The Covid-19 pandemic has prompted rent concession requests from many tenants who deal with the general public on a regular basis, particularly retailers. Landlords have been grappling with how to respond to tenants and also keep their commitments to lenders. Over the past weeks I have been speaking with my Landlord clients about how they are working with their tenants.
All the Landlords I spoke with are sympathetic to the needs of tenants whose businesses have been impacted by the pandemic. They need to determine which tenants have a legitimate need for rent relief, and which tenants are trying to take advantage of the situation. Many national retail tenants have announced they will not pay rent for April, regardless as to whether their businesses have been impacted or they have the resources to pay the rent.
There is a serious concern in the industry as to the potential cascading effect of tenants not paying rent, resulting in the Landlord being unable to make their mortgage payments, resulting in financial instability on the part of lenders.
Here is what I have been hearing from Landlords about how they are handling rent concession requests:
- They first have to determine the need by obtaining financial statements and sales reports from the tenant. What does the tenant actually need to continue in business, and does the tenant have a likelihood of surviving the crisis?
- Landlords also want to determine the availability of government assistance programs that are available to the tenant, such as the Paycheck Protection Act or the SBA EIDL program. Has the tenant applied for all the assistance available to them before coming to the Landlord for assistance?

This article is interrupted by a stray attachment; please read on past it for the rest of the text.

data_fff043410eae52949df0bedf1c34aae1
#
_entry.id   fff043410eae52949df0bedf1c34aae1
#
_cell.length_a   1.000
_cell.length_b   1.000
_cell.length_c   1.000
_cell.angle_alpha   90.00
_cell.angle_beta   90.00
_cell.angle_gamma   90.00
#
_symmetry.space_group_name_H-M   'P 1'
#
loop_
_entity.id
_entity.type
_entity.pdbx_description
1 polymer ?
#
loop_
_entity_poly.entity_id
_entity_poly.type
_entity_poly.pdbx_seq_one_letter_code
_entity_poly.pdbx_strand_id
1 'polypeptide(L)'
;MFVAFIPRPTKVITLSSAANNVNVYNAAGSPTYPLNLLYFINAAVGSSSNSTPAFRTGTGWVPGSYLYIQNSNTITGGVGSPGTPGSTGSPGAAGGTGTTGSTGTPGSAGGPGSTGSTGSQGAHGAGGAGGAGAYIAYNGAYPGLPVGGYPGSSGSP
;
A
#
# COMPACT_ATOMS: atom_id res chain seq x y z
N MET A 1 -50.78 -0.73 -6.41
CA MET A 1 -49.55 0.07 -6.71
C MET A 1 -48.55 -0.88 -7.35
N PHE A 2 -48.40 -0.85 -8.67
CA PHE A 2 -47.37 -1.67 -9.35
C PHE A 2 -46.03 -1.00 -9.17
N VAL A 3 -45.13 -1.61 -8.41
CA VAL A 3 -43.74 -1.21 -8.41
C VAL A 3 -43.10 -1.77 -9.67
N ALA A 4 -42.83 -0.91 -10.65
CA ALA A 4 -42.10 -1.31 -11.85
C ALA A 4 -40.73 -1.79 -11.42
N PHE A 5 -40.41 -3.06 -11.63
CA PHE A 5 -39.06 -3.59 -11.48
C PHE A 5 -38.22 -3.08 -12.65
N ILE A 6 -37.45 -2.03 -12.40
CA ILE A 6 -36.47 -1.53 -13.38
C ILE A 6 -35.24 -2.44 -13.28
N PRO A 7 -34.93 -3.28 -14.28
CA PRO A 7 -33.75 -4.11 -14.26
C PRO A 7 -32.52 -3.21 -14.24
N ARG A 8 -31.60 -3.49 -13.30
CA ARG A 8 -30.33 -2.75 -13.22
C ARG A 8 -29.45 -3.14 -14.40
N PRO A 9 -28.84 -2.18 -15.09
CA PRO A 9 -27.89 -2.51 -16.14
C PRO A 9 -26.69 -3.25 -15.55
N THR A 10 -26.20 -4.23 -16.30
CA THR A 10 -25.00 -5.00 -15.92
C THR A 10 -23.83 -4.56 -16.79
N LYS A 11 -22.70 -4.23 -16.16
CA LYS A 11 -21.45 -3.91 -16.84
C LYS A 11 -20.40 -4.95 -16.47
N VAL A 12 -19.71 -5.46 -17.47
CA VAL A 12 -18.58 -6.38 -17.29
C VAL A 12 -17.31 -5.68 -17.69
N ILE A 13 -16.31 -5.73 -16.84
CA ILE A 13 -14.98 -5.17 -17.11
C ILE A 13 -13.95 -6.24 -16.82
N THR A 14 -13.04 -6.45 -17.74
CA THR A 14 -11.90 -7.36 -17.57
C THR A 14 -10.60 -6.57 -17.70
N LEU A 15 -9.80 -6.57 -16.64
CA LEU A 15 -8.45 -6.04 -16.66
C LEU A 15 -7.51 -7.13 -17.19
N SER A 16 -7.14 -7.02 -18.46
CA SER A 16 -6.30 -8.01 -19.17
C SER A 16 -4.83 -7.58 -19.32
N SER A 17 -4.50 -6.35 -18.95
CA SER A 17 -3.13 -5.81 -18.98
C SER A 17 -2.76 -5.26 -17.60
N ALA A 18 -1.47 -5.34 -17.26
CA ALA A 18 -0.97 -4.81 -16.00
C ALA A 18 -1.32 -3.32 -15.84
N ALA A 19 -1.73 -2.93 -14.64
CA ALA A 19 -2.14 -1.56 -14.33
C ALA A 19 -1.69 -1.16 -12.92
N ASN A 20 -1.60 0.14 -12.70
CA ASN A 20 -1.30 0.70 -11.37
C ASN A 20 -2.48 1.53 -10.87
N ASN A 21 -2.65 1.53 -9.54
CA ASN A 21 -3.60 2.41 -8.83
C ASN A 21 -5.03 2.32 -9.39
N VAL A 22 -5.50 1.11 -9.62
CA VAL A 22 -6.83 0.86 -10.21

- After going through these steps, most Landlords prefer to negotiate concessions one month at a time due to the rapidly evolving nature of the crisis
- The trend for rent concessions seems to be towards rent deferment rather than abatement. Common terms are deferment of rent for one to two months, with repayment in 2021 over 12 months. It is common for the tenant to continue to pay operating expenses if they are on a NNN lease
- Landlords are often requiring lease extensions or removal of tenant friendly lease provisions in exchange for any rent concessions
- Confidentiality for any concessions is crucial – the Landlords I spoke with do not want their tenants talking amongst themselves about the concessions they obtained. The confidentiality clause we have adopted for use at Investors Realty revokes any rent concessions granted if the tenant breaks the confidentiality provision.
At the same time as tenants are requesting rent relief, impacted Landlords are looking to their lenders for mortgage relief. Responses I have heard vary according to the type of lender:
- Local banks have been by far the most responsive. Immediately after the crisis hit local lenders were able to respond on a case by case basis. Most of the modifications I have heard of have been for borrowers to make interest only payments for a few months.
- The response from life insurance companies has varied amongst lenders and borrowers. At the beginning of the pandemic, life companies were inundated with requests and needed time to formulate their response. That has happened and life companies are now in a position to respond. My understanding is that they are much more flexible with borrowers who have been making regular payments on the note for some time.
- Commercial Mortgage-Backed Securities (CMBS) borrowers are in a difficult position, as they need to work with a special servicer to modify their loan terms. The special servicer has strict guidelines they have to adhere to and very little ability to modify the loan.
On a recent webinar, the head of one of the largest servicers stated that they were making efforts to be more flexible with loan modifications. I am hearing that borrowers are able to obtain short term relief again on a case by case basis. Having an advocate of some kind with a previous relationship with the special servicer seems to be part of the key to getting relief with these loans.
The best phrase I have heard in conversations with Landlords is “shared sacrifice”. Landlords want their tenants to be able to survive the crisis and continue in business, but are not in a position to waive rent and still meet their responsibilities to lenders and maintain the property. Hopefully business conditions will soon return to normal, if not we will revisit this topic with any updates.